Researchers have discovered numerous chimpanzee stone tools for breaking various kinds of nuts
Early in 2022, while conducting fieldwork in the Taï Forest in Cote d'Ivoire,the researchers discovered and 3D-scanned a range of stone tools.
The usage of wooden and stone tools differs among different chimpanzee groups, as has long been demonstrated. But only a few populations of chimpanzees in West Africa utilize stone tools to split open nuts. A recent study presented in the Royal Society Open Science journal demonstrates that there are significant differences between two groups in terms of their material culture by contrasting the 3D models of various stone tools used by chimpanzees in the Taï Forest to those from another group in Guinea.
Specifically, the research demonstrates that this particular group of chimpanzees in Guinea employs enormous stone anvils, some of which can measure more than one meter in length, as well as stone hammers of various types and sizes. These robust stone tools are widely distributed throughout the environment; they preserve varying degrees of wear and tear from their use and serve as a permanent record of chimpanzee habits.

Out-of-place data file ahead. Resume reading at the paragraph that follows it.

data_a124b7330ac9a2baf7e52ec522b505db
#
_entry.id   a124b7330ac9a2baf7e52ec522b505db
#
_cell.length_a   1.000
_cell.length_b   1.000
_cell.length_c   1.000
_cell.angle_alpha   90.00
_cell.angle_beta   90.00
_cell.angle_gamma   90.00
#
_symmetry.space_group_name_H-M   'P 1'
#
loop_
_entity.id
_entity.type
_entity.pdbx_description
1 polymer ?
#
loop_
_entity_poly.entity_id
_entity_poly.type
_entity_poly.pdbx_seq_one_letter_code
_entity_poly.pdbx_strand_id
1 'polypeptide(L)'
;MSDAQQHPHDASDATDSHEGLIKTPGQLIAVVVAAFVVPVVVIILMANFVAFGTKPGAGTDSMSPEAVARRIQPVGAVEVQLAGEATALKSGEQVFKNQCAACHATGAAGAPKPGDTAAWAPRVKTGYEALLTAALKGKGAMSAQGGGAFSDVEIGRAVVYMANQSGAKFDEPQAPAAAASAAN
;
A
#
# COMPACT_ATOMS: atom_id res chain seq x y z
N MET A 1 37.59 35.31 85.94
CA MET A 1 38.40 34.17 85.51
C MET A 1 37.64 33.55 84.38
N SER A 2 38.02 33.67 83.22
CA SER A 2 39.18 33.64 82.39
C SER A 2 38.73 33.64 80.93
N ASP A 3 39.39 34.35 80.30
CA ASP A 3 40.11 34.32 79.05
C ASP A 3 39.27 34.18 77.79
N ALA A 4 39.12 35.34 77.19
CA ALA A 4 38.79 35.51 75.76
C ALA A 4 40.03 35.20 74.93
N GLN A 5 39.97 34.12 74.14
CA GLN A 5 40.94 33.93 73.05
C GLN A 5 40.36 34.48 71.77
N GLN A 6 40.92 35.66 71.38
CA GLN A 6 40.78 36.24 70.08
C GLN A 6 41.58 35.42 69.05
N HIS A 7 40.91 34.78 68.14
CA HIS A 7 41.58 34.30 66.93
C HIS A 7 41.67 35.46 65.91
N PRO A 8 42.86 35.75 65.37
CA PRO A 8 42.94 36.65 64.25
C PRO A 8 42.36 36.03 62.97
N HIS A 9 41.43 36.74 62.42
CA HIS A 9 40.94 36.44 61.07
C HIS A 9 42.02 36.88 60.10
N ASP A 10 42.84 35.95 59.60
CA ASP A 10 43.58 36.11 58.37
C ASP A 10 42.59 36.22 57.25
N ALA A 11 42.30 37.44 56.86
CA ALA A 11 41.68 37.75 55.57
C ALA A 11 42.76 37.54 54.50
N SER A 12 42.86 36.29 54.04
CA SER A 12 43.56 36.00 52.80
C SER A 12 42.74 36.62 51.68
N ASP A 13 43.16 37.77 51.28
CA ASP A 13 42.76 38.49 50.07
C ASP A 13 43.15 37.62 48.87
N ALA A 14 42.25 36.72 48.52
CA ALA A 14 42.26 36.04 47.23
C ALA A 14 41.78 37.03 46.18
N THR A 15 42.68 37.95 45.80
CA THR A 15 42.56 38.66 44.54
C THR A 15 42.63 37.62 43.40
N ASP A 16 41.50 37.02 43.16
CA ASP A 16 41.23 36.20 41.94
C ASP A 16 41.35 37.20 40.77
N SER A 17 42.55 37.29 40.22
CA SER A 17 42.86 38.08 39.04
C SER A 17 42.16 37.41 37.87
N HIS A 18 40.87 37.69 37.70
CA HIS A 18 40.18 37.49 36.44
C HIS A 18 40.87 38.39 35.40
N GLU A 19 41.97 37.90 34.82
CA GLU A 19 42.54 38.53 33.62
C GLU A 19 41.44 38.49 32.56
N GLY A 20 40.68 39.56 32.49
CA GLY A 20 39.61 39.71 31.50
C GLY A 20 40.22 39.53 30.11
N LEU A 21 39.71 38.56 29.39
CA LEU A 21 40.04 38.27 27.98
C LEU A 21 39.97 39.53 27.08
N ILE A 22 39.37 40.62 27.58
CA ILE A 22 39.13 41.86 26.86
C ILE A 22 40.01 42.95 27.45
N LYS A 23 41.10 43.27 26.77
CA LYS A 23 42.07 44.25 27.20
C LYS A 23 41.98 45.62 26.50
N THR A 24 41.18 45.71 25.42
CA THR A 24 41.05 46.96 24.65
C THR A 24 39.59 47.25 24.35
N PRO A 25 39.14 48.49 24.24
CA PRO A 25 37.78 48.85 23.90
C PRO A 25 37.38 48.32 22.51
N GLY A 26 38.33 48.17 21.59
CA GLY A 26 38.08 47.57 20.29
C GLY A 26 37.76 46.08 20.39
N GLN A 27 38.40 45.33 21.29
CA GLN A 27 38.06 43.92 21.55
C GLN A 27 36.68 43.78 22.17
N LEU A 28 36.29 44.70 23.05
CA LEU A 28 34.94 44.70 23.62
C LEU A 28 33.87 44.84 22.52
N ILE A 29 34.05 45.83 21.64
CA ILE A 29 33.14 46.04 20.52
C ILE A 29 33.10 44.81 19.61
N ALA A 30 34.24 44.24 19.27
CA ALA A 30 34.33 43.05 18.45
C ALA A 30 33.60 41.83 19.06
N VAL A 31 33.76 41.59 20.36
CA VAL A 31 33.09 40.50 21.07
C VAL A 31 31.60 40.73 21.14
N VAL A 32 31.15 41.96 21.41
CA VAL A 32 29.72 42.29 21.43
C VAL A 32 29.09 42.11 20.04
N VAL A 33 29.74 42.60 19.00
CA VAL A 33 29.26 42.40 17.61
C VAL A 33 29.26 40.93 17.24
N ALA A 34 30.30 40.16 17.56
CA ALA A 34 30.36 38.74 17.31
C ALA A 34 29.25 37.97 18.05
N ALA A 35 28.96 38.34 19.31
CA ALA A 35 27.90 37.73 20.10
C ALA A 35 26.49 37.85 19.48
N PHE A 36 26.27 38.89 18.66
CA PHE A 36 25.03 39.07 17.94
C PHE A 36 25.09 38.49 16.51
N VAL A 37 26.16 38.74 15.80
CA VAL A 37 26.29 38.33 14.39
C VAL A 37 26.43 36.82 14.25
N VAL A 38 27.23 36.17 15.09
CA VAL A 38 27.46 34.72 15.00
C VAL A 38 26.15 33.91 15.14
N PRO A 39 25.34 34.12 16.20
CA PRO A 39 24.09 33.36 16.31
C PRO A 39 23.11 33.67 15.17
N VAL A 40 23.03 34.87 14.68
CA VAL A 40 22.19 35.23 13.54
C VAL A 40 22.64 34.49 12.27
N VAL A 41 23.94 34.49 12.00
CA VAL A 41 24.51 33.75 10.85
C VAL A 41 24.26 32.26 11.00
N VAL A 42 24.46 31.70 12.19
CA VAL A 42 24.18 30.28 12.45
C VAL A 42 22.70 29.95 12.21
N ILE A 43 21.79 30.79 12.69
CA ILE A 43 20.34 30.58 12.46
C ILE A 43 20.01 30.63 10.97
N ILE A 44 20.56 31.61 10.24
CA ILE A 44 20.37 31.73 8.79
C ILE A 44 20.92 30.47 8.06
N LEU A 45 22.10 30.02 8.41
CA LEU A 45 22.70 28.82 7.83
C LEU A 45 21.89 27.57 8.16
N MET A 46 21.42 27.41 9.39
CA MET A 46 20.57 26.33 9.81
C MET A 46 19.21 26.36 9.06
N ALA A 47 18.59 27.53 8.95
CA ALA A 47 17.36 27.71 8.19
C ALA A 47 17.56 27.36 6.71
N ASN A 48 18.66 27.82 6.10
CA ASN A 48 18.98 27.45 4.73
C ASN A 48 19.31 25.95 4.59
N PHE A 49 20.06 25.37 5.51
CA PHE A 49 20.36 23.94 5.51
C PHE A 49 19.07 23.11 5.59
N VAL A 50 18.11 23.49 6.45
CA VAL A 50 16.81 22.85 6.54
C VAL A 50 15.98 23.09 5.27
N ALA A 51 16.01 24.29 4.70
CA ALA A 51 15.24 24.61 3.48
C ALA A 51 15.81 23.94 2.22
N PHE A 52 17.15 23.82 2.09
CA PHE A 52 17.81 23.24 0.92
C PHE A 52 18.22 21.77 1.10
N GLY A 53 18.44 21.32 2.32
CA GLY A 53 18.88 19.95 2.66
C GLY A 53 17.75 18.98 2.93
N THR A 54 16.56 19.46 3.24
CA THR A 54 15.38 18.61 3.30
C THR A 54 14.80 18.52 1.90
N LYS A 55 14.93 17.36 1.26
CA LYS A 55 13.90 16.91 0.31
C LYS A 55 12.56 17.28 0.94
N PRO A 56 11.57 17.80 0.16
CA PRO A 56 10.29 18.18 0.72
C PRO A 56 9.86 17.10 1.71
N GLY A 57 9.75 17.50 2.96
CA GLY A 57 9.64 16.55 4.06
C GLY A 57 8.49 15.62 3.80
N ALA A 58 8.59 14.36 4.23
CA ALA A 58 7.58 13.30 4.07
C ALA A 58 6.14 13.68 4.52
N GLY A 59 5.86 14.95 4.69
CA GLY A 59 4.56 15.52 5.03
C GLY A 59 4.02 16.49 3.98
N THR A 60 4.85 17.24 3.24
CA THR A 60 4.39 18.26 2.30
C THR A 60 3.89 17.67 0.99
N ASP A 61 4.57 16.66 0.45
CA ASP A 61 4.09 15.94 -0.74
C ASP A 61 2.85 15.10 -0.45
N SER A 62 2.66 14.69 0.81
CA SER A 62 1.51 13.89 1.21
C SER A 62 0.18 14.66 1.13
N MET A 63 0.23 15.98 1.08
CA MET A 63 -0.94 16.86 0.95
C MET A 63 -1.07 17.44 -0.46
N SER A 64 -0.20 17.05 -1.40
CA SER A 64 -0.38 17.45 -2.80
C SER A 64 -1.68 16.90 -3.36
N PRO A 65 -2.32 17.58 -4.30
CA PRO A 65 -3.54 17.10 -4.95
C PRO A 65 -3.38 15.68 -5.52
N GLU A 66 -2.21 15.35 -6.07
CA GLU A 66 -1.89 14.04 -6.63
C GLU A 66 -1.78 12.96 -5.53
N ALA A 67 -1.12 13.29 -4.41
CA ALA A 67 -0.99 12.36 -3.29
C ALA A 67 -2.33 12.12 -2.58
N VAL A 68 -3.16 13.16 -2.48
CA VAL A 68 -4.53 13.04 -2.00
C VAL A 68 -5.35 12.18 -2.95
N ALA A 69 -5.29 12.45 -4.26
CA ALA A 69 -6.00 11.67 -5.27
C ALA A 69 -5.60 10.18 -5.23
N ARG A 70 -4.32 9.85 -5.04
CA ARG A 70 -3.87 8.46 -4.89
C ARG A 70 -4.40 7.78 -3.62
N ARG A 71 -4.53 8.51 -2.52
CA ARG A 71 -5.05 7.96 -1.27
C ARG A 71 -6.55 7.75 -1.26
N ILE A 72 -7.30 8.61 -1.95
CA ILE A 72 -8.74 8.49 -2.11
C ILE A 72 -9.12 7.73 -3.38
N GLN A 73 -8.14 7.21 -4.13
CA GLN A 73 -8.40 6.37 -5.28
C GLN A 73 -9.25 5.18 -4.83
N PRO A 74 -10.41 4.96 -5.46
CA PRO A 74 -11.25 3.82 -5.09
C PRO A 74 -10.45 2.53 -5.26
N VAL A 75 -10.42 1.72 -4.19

This study also emphasizes how, despite the fact that different chimpanzee groups engage in nut cracking, the tools they employ can vary greatly, possibly producing group-specific material signatures. These variations are caused by a combination of the nut species consumed, stone preference, and stone accessibility.
Lead author, Tomos Proffitt from the Max Planck Institute of Evolutionary Anthropology, says,
“The ability to identify regional differences in stone tool material culture in primates opens up a range of possibilities for future primate archaeological studies. By understanding what this simple stone tool technology looks like, and how it varies between groups, we can start to understand how to better identify this signature in the earliest hominin archaeological record."
Previous studies have demonstrated that some chimpanzee populations create their own archaeological record that dates back at least 4,300 years by using stone tools. It has been proposed that during the early phases of our own evolution more than three million years ago, a straightforward technique, such as nut-cracking, served as a predecessor to more sophisticated stone technologies.
Proffitt, T., Reeves, J. S., Pacome, S. S., & Luncz, L. V. (2022). Identifying functional and regional differences in chimpanzee stone tool technology. Royal Society Open Science, 9(9), 220826. https://doi.org/10.1098/rsos.220826